VIRGINIA BEACH — In 1850, the area now known as Hickory existed as a rural bedroom community to Virginia Beach and Norfolk.
The Dismal Swamp Canal had been built 50 years earlier, and intercoastal water transportation was beginning to bolster the economies of all Tidewater. The historic house at 2410 Chesapeake Turnpike was constructed during this time.
Even a cursory glance at the Hickory Wood Plantation will reveal that it is historic and unique. Styled with classic Antebellum architecture, the front of the home features columns, rows of windows and a wide front porch.
“The house was built in 1850 and from the information we have obtained was originally the Wood family plantation,” said former owner John Abnet. “Originally the house sat approximately 300 yards west of its current location and owned all the land to the railroad tracks that cross head of River Road. The house was moved in the 1980s to its current location.”
The interior maintains a grand plantation style in its every detail. Lofty ceilings, ornate, hand-carved banisters, and rich 150-year-old hardwood animate the bones of the home with dignity. From the jewel-toned stained glass in the windows to the custom built-in shelves in the bedrooms, there are fragments of 175-year-old stories lingering in every corner of the home.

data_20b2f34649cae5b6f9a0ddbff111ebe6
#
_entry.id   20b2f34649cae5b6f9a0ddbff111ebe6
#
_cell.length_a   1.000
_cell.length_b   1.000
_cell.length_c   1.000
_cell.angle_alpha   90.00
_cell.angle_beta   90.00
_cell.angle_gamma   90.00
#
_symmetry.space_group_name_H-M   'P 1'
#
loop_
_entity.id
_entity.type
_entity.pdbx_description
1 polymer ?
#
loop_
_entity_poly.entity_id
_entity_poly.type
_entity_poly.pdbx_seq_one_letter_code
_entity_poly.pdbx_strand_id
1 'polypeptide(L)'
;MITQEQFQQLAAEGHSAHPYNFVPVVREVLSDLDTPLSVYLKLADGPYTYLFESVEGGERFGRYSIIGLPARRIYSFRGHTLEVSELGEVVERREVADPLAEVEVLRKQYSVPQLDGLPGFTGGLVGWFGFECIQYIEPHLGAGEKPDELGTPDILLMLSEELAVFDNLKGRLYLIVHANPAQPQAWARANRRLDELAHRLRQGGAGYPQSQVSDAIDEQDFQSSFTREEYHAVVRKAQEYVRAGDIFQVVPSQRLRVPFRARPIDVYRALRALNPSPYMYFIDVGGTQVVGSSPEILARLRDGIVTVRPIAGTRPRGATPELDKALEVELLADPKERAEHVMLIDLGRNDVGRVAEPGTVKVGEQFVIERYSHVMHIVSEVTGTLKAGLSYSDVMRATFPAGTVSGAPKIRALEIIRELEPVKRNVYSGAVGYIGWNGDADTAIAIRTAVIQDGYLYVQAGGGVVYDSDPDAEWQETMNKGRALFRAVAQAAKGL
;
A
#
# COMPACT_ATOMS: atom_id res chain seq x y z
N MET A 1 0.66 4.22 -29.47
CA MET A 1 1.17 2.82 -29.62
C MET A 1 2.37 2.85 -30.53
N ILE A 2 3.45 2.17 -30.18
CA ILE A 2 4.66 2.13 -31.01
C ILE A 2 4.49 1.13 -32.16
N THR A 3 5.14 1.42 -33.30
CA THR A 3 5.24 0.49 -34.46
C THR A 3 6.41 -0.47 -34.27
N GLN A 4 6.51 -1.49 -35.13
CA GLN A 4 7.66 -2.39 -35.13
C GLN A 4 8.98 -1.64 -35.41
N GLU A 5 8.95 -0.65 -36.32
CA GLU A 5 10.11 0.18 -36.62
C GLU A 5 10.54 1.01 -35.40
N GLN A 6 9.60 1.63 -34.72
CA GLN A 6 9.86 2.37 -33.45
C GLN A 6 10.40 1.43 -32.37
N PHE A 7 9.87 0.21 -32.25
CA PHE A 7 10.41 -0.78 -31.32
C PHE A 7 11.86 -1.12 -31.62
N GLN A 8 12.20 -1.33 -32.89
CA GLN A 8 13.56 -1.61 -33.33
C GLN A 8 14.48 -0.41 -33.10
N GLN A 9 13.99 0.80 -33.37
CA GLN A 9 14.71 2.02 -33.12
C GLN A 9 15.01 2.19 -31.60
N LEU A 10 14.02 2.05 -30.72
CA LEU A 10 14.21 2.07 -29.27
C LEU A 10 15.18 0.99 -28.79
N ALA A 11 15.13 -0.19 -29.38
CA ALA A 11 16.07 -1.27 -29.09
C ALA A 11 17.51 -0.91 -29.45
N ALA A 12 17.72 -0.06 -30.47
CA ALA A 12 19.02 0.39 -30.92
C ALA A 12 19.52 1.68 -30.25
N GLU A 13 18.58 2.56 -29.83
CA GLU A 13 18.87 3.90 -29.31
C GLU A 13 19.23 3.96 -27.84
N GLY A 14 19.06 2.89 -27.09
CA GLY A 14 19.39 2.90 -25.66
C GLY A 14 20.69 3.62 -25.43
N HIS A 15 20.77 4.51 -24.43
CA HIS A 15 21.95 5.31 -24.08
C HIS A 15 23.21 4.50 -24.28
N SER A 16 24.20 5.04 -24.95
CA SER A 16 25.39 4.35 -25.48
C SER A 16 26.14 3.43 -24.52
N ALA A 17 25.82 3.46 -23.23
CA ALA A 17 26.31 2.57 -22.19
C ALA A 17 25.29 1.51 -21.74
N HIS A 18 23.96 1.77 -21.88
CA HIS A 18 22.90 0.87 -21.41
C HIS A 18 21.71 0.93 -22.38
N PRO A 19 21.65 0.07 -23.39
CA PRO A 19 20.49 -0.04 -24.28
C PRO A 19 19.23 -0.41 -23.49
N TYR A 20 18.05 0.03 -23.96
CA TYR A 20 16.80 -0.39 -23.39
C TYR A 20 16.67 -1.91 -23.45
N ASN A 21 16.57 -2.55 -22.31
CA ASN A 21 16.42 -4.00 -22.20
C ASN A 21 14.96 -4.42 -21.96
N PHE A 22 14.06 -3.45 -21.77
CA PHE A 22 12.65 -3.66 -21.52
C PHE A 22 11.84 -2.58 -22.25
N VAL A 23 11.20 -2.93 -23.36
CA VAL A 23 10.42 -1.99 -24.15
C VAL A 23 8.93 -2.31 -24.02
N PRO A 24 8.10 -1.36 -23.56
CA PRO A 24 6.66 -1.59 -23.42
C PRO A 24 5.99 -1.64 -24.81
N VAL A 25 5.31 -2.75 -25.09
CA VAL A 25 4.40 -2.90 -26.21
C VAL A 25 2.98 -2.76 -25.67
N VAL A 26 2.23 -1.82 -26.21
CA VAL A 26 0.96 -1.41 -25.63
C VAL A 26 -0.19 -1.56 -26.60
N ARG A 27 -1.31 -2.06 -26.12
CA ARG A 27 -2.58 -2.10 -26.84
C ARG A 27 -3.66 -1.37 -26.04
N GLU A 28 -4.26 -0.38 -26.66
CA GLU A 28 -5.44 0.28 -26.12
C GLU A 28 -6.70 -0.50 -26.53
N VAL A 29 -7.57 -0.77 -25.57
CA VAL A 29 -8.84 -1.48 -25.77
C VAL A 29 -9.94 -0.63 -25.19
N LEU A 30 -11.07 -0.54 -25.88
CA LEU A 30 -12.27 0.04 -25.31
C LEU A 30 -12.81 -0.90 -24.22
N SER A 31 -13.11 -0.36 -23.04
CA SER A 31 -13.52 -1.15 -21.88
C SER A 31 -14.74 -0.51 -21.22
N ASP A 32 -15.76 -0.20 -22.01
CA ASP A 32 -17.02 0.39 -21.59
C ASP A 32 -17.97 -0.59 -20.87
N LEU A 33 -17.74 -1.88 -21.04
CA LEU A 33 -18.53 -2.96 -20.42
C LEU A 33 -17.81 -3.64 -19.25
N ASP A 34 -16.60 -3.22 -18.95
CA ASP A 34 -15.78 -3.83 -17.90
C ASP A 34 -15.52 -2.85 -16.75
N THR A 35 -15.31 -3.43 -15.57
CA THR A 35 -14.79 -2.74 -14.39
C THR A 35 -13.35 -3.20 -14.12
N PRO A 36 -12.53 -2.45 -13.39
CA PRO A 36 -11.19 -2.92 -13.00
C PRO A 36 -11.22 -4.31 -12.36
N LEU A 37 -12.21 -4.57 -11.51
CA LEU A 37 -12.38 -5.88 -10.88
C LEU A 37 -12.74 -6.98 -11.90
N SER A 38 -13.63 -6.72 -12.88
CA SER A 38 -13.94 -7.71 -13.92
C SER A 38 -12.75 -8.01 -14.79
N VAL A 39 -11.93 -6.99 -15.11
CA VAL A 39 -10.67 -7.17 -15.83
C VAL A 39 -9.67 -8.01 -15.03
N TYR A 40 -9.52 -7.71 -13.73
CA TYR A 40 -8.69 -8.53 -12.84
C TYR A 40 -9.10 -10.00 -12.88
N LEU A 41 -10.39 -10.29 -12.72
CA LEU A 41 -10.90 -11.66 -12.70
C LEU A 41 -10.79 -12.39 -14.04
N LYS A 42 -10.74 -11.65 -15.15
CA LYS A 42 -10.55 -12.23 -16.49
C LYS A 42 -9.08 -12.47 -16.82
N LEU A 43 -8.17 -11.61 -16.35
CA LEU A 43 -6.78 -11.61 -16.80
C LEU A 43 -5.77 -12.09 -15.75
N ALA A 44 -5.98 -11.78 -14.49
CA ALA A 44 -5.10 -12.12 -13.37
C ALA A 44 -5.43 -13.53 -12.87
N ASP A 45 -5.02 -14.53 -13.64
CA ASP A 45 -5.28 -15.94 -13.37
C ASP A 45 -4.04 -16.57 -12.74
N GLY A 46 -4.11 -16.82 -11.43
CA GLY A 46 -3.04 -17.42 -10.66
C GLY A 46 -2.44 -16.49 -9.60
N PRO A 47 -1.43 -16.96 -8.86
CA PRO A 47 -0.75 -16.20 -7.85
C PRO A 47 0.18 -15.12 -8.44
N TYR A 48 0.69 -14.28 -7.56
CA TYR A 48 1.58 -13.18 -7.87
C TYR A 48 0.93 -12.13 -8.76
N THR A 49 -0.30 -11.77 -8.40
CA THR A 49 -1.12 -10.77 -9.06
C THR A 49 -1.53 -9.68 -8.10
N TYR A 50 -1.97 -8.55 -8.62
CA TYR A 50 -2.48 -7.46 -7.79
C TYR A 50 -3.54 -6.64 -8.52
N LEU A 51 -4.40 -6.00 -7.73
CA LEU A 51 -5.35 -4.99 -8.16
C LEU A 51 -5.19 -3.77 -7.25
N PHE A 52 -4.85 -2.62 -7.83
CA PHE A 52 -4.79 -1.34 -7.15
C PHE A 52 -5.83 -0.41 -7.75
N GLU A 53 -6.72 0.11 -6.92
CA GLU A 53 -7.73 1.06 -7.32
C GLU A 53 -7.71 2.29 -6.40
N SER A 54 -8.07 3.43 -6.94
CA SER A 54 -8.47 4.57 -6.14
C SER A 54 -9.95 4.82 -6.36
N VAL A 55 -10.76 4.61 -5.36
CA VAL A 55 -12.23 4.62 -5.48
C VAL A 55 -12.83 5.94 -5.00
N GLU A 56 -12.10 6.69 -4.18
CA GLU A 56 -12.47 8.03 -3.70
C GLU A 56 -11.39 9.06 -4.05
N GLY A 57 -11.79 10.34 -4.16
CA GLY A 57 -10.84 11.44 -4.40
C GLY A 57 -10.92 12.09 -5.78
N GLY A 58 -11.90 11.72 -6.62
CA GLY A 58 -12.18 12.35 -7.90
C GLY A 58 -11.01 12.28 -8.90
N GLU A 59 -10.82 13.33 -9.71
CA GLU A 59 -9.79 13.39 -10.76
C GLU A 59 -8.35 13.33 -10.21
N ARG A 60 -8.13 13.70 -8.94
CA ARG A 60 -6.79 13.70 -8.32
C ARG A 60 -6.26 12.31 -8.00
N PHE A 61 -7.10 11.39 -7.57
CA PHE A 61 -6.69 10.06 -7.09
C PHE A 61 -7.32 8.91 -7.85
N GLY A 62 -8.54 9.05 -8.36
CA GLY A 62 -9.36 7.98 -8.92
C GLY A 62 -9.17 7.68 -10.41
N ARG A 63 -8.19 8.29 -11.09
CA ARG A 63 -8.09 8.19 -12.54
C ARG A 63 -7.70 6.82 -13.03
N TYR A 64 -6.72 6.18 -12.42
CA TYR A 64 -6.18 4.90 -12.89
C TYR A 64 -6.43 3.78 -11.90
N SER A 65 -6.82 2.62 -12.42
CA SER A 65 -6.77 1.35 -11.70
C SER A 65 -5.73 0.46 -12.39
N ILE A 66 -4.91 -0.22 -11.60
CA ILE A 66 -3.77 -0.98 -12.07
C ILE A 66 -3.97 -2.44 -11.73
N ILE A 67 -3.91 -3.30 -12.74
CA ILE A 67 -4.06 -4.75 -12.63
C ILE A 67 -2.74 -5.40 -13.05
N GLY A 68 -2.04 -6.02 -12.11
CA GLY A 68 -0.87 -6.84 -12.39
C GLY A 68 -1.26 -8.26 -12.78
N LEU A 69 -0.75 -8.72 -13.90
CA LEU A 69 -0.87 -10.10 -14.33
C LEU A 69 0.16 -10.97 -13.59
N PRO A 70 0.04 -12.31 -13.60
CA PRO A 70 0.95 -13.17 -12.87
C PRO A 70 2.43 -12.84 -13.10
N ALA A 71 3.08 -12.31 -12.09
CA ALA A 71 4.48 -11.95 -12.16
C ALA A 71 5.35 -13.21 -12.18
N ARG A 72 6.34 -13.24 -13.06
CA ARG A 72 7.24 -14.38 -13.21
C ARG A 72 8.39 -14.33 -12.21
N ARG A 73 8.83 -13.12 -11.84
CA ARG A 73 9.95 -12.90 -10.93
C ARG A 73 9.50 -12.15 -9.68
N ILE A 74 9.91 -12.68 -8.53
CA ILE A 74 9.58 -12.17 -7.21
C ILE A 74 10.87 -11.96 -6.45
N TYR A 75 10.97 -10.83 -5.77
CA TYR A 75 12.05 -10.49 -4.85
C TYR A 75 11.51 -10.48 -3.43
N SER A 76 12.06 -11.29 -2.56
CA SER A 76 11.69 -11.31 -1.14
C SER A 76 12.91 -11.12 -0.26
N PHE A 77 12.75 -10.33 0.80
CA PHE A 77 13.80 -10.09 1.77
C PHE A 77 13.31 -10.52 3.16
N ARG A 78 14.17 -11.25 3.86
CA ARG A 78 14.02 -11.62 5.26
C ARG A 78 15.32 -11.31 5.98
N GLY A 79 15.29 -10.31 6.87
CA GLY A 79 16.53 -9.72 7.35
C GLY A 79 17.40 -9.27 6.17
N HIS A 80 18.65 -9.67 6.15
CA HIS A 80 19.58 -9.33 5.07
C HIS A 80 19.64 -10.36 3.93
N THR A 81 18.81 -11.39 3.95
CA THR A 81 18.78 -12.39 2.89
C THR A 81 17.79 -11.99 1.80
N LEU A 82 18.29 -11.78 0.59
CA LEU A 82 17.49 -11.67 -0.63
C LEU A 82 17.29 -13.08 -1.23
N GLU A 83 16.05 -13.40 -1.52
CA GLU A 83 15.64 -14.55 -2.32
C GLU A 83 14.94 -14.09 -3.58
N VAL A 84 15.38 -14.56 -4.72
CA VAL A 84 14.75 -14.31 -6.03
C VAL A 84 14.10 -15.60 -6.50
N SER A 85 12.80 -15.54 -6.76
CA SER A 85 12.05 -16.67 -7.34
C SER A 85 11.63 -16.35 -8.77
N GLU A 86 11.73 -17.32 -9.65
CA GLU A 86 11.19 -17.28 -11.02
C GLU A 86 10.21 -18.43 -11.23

With five bedrooms and three baths and totaling 4,300 square feet, it would have been no small feat to move this home the 300 yards that it traveled in the 1980s.
The home also has four brick fireplaces throughout. These fireplaces, as well as others which have been removed since the home has been modernized, would have served as the only heat source for family members during the Civil War era.
Recent owners have updated the Hickory Wood Plantation over the years by adding a 40,000-gallon pool as well as a standalone adjacent apartment, complete with a bedroom, kitchen and bathroom.
Virginia Beach real estate agent Austin Frangoules said, “I have been working as a Real Estate Agent in the Hampton Roads area for over 3 years, looked at over 1,000 houses and have never come across one with so much beauty and history infused into it. You have to see it in person to see what I mean.”
The home is no longer on the market, but more photos and information are available here.